Qatayef Asafiri (Atayef bil Ashta) are Middle Eastern pancakes filled with fragrant, rose and orange blossom-infused ashta cream. Chopped pistachios and syrup add a finishing touch to these hand-held sweets. They're perfect treats for the month of Ramadan, although I personally love them any time of year!
¼cupshelled pistachios,ground/chopped (or more as needed)
To make the ashta: Add the half-and-half and condensed milk to a saucepan and heat over medium-high heat, stirring occasionally so it doesn’t burn. Meanwhile, whisk together the cornstarch and water until smooth.
When the half-and-half mixture starts bubbling, whisk in the cornstarch slurry and keep whisking until very thick (it should be almost immediate). Remove from the heat and whisk in the rose water and orange blossom water.
Pour the ashta into a bowl or lidded container and top with plastic wrap, pressing the wrap to the surface of the custard (to prevent a skin from forming). You should have about 2 ½ cups of ashta. Cool completely and refrigerate until needed.
To make the syrup: Add the sugar and water to a saucepan and heat over medium-high heat, stirring occasionally. When the mixture starts boiling, add the lemon juice and slightly lower the heat to maintain a gentle boil. Cook for 4 to 5 minutes longer to thicken it slightly.
Remove from the heat and mix in the rose and orange blossom waters. Set aside to cool. This syrup will keep well in an air-tight container in the refrigerator until needed.
To make the atayef pancakes: Combine the dry ingredients in a bowl and then whisk in the milk. Set the mixture aside for about 10 minutes.
Meanwhile, heat a non-stick skillet or griddle over medium to medium-high heat. Add a scant ⅛ cup (about 1 ½ tablespoons) of the batter (which should be slightly thicker than a crepe batter) to the pan to form 3 ½-inch circles. It should spread out on its own. Cook the atayef on one side only. Bubbles will rise to the surface and the top will start to dry out as it cooks (if bubbles do not start to rise almost immediately, your pan isn’t hot enough or the batter is too thick). When the top is dry and the bottom is golden, the pancakes are done. Do NOT flip them. Just set them aside until needed. Continue cooking the pancakes and allow them to cool for a few minutes before assembling.
To assemble: Take each pancake with the uncooked side facing up. Starting at one end press the edges to seal about ⅔ of the way with an opening at the opposite end. It should form a cone shape.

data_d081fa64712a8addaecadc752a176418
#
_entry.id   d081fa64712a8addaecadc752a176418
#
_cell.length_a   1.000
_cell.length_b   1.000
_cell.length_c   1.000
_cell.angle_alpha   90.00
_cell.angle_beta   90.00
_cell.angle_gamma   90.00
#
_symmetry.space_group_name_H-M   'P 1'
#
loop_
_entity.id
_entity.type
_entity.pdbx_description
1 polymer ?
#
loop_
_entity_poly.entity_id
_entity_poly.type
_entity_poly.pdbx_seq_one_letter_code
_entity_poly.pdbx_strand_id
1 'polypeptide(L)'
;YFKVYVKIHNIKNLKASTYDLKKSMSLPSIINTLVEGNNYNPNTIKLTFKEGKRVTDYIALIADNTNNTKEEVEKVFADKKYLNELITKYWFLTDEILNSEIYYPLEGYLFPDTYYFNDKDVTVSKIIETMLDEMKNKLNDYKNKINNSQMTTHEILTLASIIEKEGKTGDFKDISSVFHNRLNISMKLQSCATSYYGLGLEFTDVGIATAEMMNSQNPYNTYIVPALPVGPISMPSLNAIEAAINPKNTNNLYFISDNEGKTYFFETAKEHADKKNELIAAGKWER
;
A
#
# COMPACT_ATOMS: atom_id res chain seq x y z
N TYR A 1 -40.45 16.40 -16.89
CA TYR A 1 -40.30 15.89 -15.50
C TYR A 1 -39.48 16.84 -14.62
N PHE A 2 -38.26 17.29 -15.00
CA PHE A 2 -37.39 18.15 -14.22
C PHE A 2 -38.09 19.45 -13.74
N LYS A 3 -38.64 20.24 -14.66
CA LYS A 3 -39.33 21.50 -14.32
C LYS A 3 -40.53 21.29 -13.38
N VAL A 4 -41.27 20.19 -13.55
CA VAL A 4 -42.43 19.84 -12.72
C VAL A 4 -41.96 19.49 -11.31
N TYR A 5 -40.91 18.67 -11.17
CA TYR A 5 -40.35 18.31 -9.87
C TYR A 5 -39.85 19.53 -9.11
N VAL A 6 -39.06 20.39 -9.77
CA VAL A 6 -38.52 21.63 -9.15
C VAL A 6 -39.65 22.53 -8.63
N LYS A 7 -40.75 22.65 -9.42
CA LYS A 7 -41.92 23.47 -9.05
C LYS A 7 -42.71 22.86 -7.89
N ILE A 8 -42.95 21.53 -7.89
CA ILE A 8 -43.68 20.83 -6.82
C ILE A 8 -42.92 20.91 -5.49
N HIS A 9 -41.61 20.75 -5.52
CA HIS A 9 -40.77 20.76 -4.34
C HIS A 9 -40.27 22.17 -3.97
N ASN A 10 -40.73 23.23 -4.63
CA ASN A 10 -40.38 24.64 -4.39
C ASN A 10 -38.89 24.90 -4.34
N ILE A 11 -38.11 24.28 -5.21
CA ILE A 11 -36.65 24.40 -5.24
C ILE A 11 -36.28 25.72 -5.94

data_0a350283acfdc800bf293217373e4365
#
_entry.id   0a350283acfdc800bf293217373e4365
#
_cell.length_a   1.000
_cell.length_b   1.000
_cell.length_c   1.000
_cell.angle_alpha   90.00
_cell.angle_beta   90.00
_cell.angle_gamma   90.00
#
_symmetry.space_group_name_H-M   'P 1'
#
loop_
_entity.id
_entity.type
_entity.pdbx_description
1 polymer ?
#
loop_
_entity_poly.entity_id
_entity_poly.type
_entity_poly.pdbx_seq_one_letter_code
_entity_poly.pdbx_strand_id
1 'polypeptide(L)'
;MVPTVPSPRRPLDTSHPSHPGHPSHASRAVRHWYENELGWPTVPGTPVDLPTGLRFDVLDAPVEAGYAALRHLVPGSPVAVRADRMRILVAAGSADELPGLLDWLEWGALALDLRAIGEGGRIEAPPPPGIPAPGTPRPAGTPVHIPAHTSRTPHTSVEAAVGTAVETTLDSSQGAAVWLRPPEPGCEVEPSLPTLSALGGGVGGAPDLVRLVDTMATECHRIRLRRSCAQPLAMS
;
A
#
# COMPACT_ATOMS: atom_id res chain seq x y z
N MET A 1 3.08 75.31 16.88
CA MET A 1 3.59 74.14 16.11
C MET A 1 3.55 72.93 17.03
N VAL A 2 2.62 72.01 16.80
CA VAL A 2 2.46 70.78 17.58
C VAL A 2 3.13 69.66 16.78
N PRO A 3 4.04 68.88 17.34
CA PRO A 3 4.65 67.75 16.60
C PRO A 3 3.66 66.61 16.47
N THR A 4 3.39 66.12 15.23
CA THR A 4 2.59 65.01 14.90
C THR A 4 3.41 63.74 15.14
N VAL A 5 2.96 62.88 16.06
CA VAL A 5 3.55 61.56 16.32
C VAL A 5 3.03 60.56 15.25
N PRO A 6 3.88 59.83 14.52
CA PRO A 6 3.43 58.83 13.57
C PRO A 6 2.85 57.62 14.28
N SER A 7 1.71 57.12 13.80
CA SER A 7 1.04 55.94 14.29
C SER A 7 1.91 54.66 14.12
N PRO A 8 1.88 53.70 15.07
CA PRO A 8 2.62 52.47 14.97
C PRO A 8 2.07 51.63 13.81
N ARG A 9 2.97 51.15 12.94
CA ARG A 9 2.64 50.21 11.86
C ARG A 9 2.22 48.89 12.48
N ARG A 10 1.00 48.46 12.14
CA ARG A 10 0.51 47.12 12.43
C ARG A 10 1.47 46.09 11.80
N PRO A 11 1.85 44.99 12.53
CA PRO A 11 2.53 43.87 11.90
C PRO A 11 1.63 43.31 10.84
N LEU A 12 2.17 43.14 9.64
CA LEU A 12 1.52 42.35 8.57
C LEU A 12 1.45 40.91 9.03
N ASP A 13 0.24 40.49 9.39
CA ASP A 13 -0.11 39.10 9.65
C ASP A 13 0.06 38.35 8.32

Remove the ashta from the refrigerator and whisk vigorously until smooth (it will be very thick). Fill the ashta into a pastry bag fitted with a medium round tip or into a disposable pastry bag cut at the end. Pipe the ashta into each of the atayef “boats” filling fairly generously.
Immediately dip the exposed ashta of each atayef into crushed pistachios to finish. Serve with the syrup for drizzling. Alternatively, serve with honey.
These are best the day they are made, but leftovers can be stored in the refrigerator for about a day before the texture starts to change significantly.
The skillet should be hot enough when you start cooking the atayef. I suggest starting around medium-high heat and then lowering the heat to medium or medium-low once you get into a groove. The pan will retain heat after the first batch or two and you don't want them browning too quickly.
Much like any pancakes the first ones may not look perfect but that's ok. Small bubbles should form on the surface shortly after adding batter to the pan. If you don't see small bubbles after a few seconds, the mixture may be too thick or your baking powder may not be fresh. In this case add water by the teaspoonful and keep going. If you still don't see bubbles, stir in another ½ teaspoon baking powder.
It's very important not to overcook the atayef. The moment the surface is dry remove it from the heat. If you overcook it, it won't stick together when you try to assemble.
I've made atayef before with only all-purpose flour rather than flour and semolina combined. It will work if you need to replace the semolina with an equal amount of flour, but the semolina is a traditional ingredient and helps with texture.
Ashta is not always sweetened, often relying on the drizzled syrup over the finished dessert to provide sweetness. Although it's not super traditional, sweetened condensed milk gives the ashta a bit of sweetness and richness that works perfectly for this recipe. You could also replace it with granulated sugar (about 1 to 2 tablespoons depending on your sweetness preference) or omit the sweetener entirely.